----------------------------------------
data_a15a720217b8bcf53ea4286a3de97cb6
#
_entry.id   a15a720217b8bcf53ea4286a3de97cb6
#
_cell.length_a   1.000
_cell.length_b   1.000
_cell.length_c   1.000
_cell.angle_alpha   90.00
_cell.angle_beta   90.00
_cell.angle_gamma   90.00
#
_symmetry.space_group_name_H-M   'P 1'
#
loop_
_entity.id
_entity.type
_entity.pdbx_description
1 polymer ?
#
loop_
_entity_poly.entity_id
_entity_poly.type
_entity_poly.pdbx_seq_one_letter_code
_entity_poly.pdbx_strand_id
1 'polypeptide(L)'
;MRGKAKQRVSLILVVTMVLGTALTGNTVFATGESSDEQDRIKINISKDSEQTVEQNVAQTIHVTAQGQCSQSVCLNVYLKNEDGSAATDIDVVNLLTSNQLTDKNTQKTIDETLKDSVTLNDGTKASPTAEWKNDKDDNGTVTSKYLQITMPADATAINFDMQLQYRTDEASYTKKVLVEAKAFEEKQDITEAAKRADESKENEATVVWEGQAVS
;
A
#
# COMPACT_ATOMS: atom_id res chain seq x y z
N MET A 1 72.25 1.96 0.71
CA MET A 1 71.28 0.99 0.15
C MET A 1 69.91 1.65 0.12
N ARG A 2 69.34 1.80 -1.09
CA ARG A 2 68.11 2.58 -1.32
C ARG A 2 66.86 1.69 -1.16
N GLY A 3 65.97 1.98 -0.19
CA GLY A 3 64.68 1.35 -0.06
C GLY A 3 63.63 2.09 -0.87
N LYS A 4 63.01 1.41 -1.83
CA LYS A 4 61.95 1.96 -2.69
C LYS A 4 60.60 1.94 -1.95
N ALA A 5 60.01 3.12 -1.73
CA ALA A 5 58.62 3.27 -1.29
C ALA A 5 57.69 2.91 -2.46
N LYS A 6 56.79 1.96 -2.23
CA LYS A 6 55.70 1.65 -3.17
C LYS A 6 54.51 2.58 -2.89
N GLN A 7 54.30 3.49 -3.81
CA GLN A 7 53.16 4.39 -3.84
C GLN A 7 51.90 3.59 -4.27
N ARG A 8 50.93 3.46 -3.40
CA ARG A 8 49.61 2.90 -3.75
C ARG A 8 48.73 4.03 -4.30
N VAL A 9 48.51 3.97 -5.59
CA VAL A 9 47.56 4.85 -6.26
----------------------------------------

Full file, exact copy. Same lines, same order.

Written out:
data_a15a720217b8bcf53ea4286a3de97cb6
#
_entry.id   a15a720217b8bcf53ea4286a3de97cb6
#
_cell.length_a   1.000
_cell.length_b   1.000
_cell.length_c   1.000
_cell.angle_alpha   90.00
_cell.angle_beta   90.00
_cell.angle_gamma   90.00
#
_symmetry.space_group_name_H-M   'P 1'
#
loop_
_entity.id
_entity.type
_entity.pdbx_description
1 polymer ?
#
loop_
_entity_poly.entity_id
_entity_poly.type
_entity_poly.pdbx_seq_one_letter_code
_entity_poly.pdbx_strand_id
1 'polypeptide(L)'
;MRGKAKQRVSLILVVTMVLGTALTGNTVFATGESSDEQDRIKINISKDSEQTVEQNVAQTIHVTAQGQCSQSVCLNVYLKNEDGSAATDIDVVNLLTSNQLTDKNTQKTIDETLKDSVTLNDGTKASPTAEWKNDKDDNGTVTSKYLQITMPADATAINFDMQLQYRTDEASYTKKVLVEAKAFEEKQDITEAAKRADESKENEATVVWEGQAVS
;
A
#
# COMPACT_ATOMS: atom_id res chain seq x y z
N MET A 1 72.25 1.96 0.71
CA MET A 1 71.28 0.99 0.15
C MET A 1 69.91 1.65 0.12
N ARG A 2 69.34 1.80 -1.09
CA ARG A 2 68.11 2.58 -1.32
C ARG A 2 66.86 1.69 -1.16
N GLY A 3 65.97 1.98 -0.19
CA GLY A 3 64.68 1.35 -0.06
C GLY A 3 63.63 2.09 -0.87
N LYS A 4 63.01 1.41 -1.83
CA LYS A 4 61.95 1.96 -2.69
C LYS A 4 60.60 1.94 -1.95
N ALA A 5 60.01 3.12 -1.73
CA ALA A 5 58.62 3.27 -1.29
C ALA A 5 57.69 2.91 -2.46
N LYS A 6 56.79 1.96 -2.23
CA LYS A 6 55.70 1.65 -3.17
C LYS A 6 54.51 2.58 -2.89
N GLN A 7 54.30 3.49 -3.81
CA GLN A 7 53.16 4.39 -3.84
C GLN A 7 51.90 3.59 -4.27
N ARG A 8 50.93 3.46 -3.40
CA ARG A 8 49.61 2.90 -3.75
C ARG A 8 48.73 4.03 -4.30
N VAL A 9 48.51 3.97 -5.59
CA VAL A 9 47.56 4.85 -6.26